On the campus of Virginia Tech, the football stadium dominates the landscape. From Southgate Drive, which winds its way through the Athletic complex, a visitor gazes up at the massive structure — the multi-story edifice, the stands that rise steeply up to the sky, the flags flying from the ramparts — with feelings of awe. On this, the summer solstice, a great quiet surrounds the towering edifice, but one can imagine game days in the fall when tens of thousands of people pass through those forbidding gates and sit in those impressive stands.
Unlike the football stadium, the college’s 400m track is not locked up on the first day of summer. A visitor can park a few yards away and stroll through the open gates to the gorgeous 8-lane facility. As he stretches, he might encounter one or two other human beings, a sprinter doing a series of choreographed dynamic drills, a thrower pacing moodily over by the discus cage. As the visitor begins a slow clockwise jog around the track, he feels like he has the place to himself.
When traveling to unfamiliar places, figuring out where to run can be a chore. I generally try to come up with a route that doesn’t take me onto main thoroughfares or down narrow country roads with no shoulders or past houses with unleashed dogs. In the back of my mind, I’m always a little worried about local customs, and whether running through certain neighborhoods will elicit anti-runner behaviors from the natives. Normally, I put these worries aside and take my chances.
But this last Saturday I found myself in Blacksburg, Virginia for my niece’s wedding and for various reasons, I was hesitant to take my chances with a normal run from the bed and breakfast where many of the guests were staying. For one thing, I felt especially fragile about recent injuries and didn’t want any new challenges, physical or mental. The hilly terrain gave me more than a little pause. Also, just getting back into short runs after having to take time off, I wanted to monitor my run carefully, something I wouldn’t be able to manage if I were too worried about cars, dogs, and people.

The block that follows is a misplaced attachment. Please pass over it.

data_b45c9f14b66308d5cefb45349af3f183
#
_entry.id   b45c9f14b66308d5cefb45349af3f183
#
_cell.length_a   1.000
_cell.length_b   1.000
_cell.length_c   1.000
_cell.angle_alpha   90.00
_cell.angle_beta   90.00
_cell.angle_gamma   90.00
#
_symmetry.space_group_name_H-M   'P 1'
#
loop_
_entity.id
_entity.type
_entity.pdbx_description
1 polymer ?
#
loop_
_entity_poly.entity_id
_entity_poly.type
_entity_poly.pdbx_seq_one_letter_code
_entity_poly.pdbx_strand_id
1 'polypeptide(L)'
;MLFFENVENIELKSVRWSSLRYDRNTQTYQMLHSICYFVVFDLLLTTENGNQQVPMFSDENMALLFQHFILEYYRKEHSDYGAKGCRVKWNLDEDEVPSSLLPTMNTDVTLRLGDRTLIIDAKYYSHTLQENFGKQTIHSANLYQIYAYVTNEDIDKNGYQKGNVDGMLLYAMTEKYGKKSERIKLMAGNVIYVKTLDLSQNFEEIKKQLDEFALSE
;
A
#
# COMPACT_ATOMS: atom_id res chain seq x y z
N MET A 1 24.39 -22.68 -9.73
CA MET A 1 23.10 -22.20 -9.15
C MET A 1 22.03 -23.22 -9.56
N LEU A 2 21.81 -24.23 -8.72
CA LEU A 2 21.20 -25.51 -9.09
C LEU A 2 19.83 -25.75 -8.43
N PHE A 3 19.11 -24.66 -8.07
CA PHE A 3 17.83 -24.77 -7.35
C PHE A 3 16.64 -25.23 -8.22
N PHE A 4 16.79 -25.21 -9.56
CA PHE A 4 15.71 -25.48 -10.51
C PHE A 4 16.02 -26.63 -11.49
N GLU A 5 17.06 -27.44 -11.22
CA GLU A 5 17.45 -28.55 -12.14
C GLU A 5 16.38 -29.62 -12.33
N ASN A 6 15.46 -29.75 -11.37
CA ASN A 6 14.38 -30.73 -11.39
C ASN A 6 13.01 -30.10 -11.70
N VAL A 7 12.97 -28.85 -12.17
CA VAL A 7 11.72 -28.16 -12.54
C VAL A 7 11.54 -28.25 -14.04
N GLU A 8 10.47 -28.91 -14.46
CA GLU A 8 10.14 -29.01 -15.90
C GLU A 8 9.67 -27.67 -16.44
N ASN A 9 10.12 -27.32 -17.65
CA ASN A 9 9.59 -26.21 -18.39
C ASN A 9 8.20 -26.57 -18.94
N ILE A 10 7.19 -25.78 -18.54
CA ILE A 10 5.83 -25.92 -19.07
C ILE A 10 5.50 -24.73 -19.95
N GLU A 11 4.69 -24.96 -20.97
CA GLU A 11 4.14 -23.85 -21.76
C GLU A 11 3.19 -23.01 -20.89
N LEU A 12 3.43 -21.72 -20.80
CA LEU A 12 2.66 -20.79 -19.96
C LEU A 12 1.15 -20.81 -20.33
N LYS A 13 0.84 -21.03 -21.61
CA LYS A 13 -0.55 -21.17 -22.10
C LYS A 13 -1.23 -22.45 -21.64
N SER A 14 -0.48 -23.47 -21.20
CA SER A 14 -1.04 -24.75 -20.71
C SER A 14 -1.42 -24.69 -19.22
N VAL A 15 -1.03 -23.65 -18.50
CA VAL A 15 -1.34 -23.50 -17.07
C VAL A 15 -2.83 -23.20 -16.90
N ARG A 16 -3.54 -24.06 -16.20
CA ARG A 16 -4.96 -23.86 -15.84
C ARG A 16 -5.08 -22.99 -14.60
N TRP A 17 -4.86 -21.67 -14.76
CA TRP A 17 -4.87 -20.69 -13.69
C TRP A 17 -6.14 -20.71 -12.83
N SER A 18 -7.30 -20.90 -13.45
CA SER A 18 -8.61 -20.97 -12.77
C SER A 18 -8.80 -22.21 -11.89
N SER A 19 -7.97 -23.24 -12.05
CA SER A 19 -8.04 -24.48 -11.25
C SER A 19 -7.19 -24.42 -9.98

What I wanted was a track — a standard 400m track where I could run several miles with no distractions.
A short time with the satellite view on MapMyRun showed me that there were two tracks in Blacksburg, one at a local high school and the one at Virginia Tech. after considering the relative merits and possible complications, I opted for the track at Virginia Tech, which was a little closer.
Honestly, I would have been happy enough with either, or with some old oval that had weeds growing through its cracked surface. I wasn’t there to run fast, just to run a certain number of laps, a certain number of miles. It was a bonus that the VT track had a really nice surface, and broad sweeping turns. After a few laps, I sank into the semi-meditative state of joggers everywhere who plod around and around. As I did so, I considered — not for the first time — how tracks are a public good that we too often take for granted. Tracks get used by all sorts of folks, not just by track teams.
In Newton, I live about a mile and a half away from the new Newton North High School, and I frequently head over to the track to run. Sometimes I run there because I want to do a workout or tempo run, but sometimes I run there to include some quiet laps in the middle of an otherwise normal run. In the early winter if we haven’t had much snow, I’ll head over to the track in the evening to run laps under the stars. The funny thing is, no matter when I’m there, day or night, there’s almost always someone else there running or walking or working out.
Some people find tracks boring. Or maybe they find the IDEA of tracks boring. Not me. I love the look and feel of tracks, and I love the idea of a place where the distances are measured exactly and there are no obstacles in your way (unless you want them there, in which case, you can easily set up obstacles at carefully calibrated marks). Occasionally I might get annoyed if someone is walking in the first lane, but that’s mostly because I think it’s selfish rather than because it poses any particular problem. It’s easy enough to avoid a walker. And ultimately, their reasons for being there aren’t all that different from your reasons.
Anyway, there were no walkers on the track on Saturday. Even the sprinter and the thrower departed shortly after I began to jog. I circled the track out there under the mid-day sun on the longest day of the year and I was alone. Who else would be crazy enough to be out there running at that time of day? I never worried that some one from the college would come by to shoo me away. It wasn’t like I was trespassing on the football field, and I imagined that like tracks everywhere, this one probably got used by joggers throughout the year.
No, as far as I was concerned, on that day at that time, the track was there just for me. And I was grateful.